North Korea's railway infrastructure is similar to those of other countries in the world:

Zone (landuse, natural)

The most recurrent areas are :

There are more precise tags than the first six:

In the urban areas or close to the cities, the following areas can be found:

School (school)

Farmyard (farmyard)


Mine (quarry)

OOjs UI icon newWindow-ltr.svg Article on an example, Musan Silver Mine - AccessDPRK

Energy

Electricity (power)

Electricity networks are composed of these elements:

Poles, pylons and power lines are complicated to locate. You have to help yourself to the long, thin shadows they leave on the ground to identify them. The spacing between each tower or pole in a network is regular, so it is possible to estimate where a pole or tower should be located and to search in that area. Electrical substations are often surrounded by poles or towers, and are composed of small dark elements close together with short shadows.

Pylon and tower (pole, tower)
Electrical substation (substation)

Water (water, waterway)

OOjs UI icon newWindow-ltr.svg Article on an example, Tanchon hydroelectric project and continuation, Manpo-Changchuan dam construction - AccessDPRK

There are different types of dams on rivers:

  • Dam node.svg way Dam, to be described with tag waterway=dam; this is the most common structure to dam a stream, and form a retention lake
  • Weir node.svg way Weir or small dam, to be described with the tag waterway=weir; it is an obstacle smaller than waterway=dam that allows water to spill over it

There are different types of waterways:

Locating the route of rivers is the most important, as for routes. The classification of waterways is to be assessed on a case by case basis. The finest waterways are tagged with waterway=ditch.

If you have identified a waterway, follow its course until it crosses a road. If it is a waterway, it should have a bridge or ford. If not, it is a road. Look to see if it is connected to a larger water system.

The retention lake created by a dam is to be described with the two tags natural=water and water=reservoir.

  • closed way Pumping station, to be described with the tag man_made=pumping_station; it is a building used for drainage or irrigation. It is in the immediate vicinity of a watercourse and is often close to an agricultural area, connected by ditches/channels.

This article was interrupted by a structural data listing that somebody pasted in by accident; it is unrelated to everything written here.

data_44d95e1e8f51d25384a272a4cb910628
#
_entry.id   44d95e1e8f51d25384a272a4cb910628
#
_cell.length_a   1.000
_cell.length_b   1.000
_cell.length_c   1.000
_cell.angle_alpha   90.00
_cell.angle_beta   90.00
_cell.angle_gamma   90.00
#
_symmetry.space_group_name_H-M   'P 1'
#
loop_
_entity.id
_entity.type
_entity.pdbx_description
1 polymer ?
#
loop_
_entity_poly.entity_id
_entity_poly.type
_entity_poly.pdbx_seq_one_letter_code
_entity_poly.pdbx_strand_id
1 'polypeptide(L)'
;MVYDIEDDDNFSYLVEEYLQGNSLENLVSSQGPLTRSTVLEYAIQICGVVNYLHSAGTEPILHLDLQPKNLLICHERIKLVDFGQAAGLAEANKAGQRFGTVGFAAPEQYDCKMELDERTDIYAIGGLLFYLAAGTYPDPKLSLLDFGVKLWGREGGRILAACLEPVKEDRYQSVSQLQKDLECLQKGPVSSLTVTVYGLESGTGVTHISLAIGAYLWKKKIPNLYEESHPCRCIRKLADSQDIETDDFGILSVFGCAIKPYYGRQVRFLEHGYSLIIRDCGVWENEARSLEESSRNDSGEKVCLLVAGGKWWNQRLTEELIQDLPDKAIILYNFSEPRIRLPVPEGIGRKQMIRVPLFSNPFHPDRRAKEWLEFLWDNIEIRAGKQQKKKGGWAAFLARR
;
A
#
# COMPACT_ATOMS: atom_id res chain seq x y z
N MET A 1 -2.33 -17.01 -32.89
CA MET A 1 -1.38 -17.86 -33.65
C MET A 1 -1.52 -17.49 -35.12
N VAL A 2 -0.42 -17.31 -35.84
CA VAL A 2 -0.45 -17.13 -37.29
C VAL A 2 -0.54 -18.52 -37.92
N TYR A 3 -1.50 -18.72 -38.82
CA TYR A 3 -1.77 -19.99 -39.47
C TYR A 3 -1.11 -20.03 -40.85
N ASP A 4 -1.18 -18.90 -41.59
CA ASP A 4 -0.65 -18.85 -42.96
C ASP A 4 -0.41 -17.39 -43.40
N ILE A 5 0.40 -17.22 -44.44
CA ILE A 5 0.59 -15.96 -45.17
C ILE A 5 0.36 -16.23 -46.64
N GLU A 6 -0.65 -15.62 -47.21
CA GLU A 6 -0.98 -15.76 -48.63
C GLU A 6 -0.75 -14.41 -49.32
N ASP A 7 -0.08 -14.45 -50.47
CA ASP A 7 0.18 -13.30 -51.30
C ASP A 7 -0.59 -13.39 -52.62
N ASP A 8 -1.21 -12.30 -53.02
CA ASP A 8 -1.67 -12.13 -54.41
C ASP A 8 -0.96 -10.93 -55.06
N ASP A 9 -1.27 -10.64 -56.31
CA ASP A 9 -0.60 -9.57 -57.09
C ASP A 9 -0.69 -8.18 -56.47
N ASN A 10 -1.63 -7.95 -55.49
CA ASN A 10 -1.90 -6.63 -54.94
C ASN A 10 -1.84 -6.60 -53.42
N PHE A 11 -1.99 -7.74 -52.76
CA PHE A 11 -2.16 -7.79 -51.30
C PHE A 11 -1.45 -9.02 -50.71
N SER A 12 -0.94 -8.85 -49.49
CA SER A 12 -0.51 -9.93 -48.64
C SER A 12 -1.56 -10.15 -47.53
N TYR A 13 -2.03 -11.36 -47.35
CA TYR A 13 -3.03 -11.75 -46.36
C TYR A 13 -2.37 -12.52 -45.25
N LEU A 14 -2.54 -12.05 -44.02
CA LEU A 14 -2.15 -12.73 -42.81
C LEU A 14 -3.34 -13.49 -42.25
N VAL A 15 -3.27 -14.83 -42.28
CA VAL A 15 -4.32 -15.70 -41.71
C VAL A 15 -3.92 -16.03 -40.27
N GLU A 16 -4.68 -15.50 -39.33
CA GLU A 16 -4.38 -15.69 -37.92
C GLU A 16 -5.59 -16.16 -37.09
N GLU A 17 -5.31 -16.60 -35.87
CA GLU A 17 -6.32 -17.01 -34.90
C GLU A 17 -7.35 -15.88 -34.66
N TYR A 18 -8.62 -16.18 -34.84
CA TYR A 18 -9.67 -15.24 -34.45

Barrage (dam, weir)
  • Dam node.svg way Dam, to be described with tag waterway=dam; this is the most common structure to dam a stream, and form a retention lake
  • Weir node.svg way Threshold or small dam, to be described with tag waterway=weir; it is a barrier smaller than waterway=dam that allows water to spill over it
Pumping station (pumping_station)
  • closed way Pumping station, to be described with the tag man_made=pumping_station; it is a building used for drainage or irrigation. It is in the immediate vicinity of a watercourse and is often close to an agricultural area, connected by ditches (ditch) and channels (canal).

Cemetry (cemetery)

OOjs UI icon newWindow-ltr.svg [Detailed theme article - AccessDPRK

At the end of the Korean traditional funeral rite, a mound of earth and grass is erected over the graves[4], making it possible to recognize its graves from satellite imagery.

There are two types of cemeteries, described with the same landuse=cemetery tag:

  • Landuse-cemetery.png area Orderly cemeteries, consisting of clearly demarcated mounds (image 1, 2 and 3).
  • Landuse-cemetery.png area Messy cemeteries, created during the period of the "the arduous march" (famine from the years 1994 to 1998), more irregular and without clear demarcation on large and sometimes hilly areas, which look like bomb hits from satellite imagery (image 3 to 6)[5].

Public market (marketplace)

Public markets in North Korea have a structure recognisable from satellite imagery.

They are bounded by walls, in principle. They are made up of stalls, which are rectangular structures that are very close to each other. These stalls are smaller in width than a house by a greater or lesser length, the stalls are often arranged in an orderly fashion sometimes along an axis that runs through the market[6]. Markets are located in cities, from satellite views the roof is grey or white (the classic colour of the country's buildings) or very rarely red or blue[7].

Sports field (pitch, sport)

Sports pitches are concentrated in large urban areas. They can be identified by the markings on the ground. The most common sports pitches are: basketball, football, volleyball, badminton. The colour of the field does not follow any rule, they can be directly traced on the asphalt or be blue, red, green, etc.